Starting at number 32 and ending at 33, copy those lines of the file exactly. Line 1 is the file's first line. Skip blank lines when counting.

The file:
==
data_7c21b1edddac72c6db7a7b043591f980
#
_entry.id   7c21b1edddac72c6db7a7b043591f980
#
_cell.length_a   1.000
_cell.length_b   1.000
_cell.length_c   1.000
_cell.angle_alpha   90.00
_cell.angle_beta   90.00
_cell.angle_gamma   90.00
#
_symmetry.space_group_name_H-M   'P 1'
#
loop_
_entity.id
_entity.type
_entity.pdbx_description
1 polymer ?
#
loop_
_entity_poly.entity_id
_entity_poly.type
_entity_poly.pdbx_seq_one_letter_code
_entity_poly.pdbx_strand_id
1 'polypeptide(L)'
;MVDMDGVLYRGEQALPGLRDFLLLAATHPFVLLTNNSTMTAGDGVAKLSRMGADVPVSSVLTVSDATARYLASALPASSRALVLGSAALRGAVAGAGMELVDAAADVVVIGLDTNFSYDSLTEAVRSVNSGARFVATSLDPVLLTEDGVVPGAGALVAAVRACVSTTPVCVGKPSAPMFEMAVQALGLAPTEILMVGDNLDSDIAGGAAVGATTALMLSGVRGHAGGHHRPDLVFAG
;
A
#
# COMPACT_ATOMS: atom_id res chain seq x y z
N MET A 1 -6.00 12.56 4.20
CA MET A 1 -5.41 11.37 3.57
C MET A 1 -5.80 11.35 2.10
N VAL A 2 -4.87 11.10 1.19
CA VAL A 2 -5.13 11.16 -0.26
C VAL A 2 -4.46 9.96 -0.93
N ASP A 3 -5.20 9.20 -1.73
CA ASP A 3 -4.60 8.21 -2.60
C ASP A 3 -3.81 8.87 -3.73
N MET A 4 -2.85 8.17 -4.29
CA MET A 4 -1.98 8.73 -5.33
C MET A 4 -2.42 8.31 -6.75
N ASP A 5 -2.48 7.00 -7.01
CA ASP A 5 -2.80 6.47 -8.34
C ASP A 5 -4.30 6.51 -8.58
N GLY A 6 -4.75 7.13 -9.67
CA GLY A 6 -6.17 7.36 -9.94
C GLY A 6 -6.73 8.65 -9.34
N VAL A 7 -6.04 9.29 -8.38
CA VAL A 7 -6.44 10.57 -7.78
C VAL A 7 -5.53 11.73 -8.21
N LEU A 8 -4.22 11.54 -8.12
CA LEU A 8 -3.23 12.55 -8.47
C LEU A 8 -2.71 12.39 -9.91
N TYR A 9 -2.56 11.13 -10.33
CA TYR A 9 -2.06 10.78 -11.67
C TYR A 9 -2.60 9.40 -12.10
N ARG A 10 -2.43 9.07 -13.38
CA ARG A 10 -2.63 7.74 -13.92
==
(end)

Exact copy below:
CA MET A 1 -5.41 11.37 3.57
C MET A 1 -5.80 11.35 2.10